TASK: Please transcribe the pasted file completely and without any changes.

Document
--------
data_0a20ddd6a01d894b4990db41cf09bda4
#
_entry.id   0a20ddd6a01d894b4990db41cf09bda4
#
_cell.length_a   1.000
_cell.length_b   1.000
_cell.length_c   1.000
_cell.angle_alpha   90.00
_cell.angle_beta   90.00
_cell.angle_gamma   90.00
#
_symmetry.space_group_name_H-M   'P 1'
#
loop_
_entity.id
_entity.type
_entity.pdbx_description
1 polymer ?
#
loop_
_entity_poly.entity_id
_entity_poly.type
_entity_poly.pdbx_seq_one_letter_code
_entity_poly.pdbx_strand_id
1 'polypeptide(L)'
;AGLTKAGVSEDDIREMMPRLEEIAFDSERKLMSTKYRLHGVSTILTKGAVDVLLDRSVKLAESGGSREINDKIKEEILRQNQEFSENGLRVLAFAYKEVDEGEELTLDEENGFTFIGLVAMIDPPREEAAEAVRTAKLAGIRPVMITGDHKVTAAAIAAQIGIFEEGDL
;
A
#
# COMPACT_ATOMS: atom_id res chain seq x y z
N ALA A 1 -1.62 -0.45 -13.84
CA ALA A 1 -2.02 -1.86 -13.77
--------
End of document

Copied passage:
data_0a20ddd6a01d894b4990db41cf09bda4
#
_entry.id   0a20ddd6a01d894b4990db41cf09bda4
#
_cell.length_a   1.000
_cell.length_b   1.000
_cell.length_c   1.000
_cell.angle_alpha   90.00
_cell.angle_beta   90.00
_cell.angle_gamma   90.00
#
_symmetry.space_group_name_H-M   'P 1'
#
loop_
_entity.id
_entity.type
_entity.pdbx_description
1 polymer ?
#
loop_
_entity_poly.entity_id
_entity_poly.type
_entity_poly.pdbx_seq_one_letter_code
_entity_poly.pdbx_strand_id
1 'polypeptide(L)'
;AGLTKAGVSEDDIREMMPRLEEIAFDSERKLMSTKYRLHGVSTILTKGAVDVLLDRSVKLAESGGSREINDKIKEEILRQNQEFSENGLRVLAFAYKEVDEGEELTLDEENGFTFIGLVAMIDPPREEAAEAVRTAKLAGIRPVMITGDHKVTAAAIAAQIGIFEEGDL
;
A
#
# COMPACT_ATOMS: atom_id res chain seq x y z
N ALA A 1 -1.62 -0.45 -13.84
CA ALA A 1 -2.02 -1.86 -13.77